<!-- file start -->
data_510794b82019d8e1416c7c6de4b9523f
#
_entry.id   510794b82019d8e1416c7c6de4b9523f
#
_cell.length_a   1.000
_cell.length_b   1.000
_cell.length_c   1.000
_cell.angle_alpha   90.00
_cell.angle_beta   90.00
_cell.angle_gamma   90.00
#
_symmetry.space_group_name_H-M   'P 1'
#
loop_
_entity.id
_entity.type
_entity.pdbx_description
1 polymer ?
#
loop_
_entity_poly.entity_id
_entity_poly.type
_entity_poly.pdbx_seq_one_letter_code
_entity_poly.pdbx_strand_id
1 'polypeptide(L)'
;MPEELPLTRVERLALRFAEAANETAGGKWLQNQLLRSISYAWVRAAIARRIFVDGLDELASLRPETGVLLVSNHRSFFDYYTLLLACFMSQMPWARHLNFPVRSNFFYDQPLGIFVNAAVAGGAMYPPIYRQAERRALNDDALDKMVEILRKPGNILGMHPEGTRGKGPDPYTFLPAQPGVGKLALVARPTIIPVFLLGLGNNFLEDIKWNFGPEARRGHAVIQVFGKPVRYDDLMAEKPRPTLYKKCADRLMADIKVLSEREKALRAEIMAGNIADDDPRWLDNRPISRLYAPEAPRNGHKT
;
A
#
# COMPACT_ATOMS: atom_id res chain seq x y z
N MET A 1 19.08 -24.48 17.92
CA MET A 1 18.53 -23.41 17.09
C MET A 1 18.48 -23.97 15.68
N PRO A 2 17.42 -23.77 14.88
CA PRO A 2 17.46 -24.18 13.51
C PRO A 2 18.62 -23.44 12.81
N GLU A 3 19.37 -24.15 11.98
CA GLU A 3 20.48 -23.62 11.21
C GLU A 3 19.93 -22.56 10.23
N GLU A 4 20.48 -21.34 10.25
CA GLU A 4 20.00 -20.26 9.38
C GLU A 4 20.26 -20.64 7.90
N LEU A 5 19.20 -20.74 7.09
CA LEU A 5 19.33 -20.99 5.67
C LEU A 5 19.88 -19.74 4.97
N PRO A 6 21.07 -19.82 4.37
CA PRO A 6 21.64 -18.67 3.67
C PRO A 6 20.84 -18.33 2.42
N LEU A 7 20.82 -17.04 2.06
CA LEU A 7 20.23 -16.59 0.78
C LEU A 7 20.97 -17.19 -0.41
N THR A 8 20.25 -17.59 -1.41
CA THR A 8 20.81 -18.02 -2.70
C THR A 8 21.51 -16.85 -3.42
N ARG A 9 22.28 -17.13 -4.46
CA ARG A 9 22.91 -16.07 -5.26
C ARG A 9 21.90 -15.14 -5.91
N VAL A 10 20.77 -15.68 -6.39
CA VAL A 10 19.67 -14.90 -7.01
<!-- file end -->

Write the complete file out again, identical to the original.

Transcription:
data_510794b82019d8e1416c7c6de4b9523f
#
_entry.id   510794b82019d8e1416c7c6de4b9523f
#
_cell.length_a   1.000
_cell.length_b   1.000
_cell.length_c   1.000
_cell.angle_alpha   90.00
_cell.angle_beta   90.00
_cell.angle_gamma   90.00
#
_symmetry.space_group_name_H-M   'P 1'
#
loop_
_entity.id
_entity.type
_entity.pdbx_description
1 polymer ?
#
loop_
_entity_poly.entity_id
_entity_poly.type
_entity_poly.pdbx_seq_one_letter_code
_entity_poly.pdbx_strand_id
1 'polypeptide(L)'
;MPEELPLTRVERLALRFAEAANETAGGKWLQNQLLRSISYAWVRAAIARRIFVDGLDELASLRPETGVLLVSNHRSFFDYYTLLLACFMSQMPWARHLNFPVRSNFFYDQPLGIFVNAAVAGGAMYPPIYRQAERRALNDDALDKMVEILRKPGNILGMHPEGTRGKGPDPYTFLPAQPGVGKLALVARPTIIPVFLLGLGNNFLEDIKWNFGPEARRGHAVIQVFGKPVRYDDLMAEKPRPTLYKKCADRLMADIKVLSEREKALRAEIMAGNIADDDPRWLDNRPISRLYAPEAPRNGHKT
;
A
#
# COMPACT_ATOMS: atom_id res chain seq x y z
N MET A 1 19.08 -24.48 17.92
CA MET A 1 18.53 -23.41 17.09
C MET A 1 18.48 -23.97 15.68
N PRO A 2 17.42 -23.77 14.88
CA PRO A 2 17.46 -24.18 13.51
C PRO A 2 18.62 -23.44 12.81
N GLU A 3 19.37 -24.15 11.98
CA GLU A 3 20.48 -23.62 11.21
C GLU A 3 19.93 -22.56 10.23
N GLU A 4 20.48 -21.34 10.25
CA GLU A 4 20.00 -20.26 9.38
C GLU A 4 20.26 -20.64 7.90
N LEU A 5 19.20 -20.74 7.09
CA LEU A 5 19.33 -20.99 5.67
C LEU A 5 19.88 -19.74 4.97
N PRO A 6 21.07 -19.82 4.37
CA PRO A 6 21.64 -18.67 3.67
C PRO A 6 20.84 -18.33 2.42
N LEU A 7 20.82 -17.04 2.06
CA LEU A 7 20.23 -16.59 0.78
C LEU A 7 20.97 -17.19 -0.41
N THR A 8 20.25 -17.59 -1.41
CA THR A 8 20.81 -18.02 -2.70
C THR A 8 21.51 -16.85 -3.42
N ARG A 9 22.28 -17.13 -4.46
CA ARG A 9 22.91 -16.07 -5.26
C ARG A 9 21.90 -15.14 -5.91
N VAL A 10 20.77 -15.68 -6.39
CA VAL A 10 19.67 -14.90 -7.01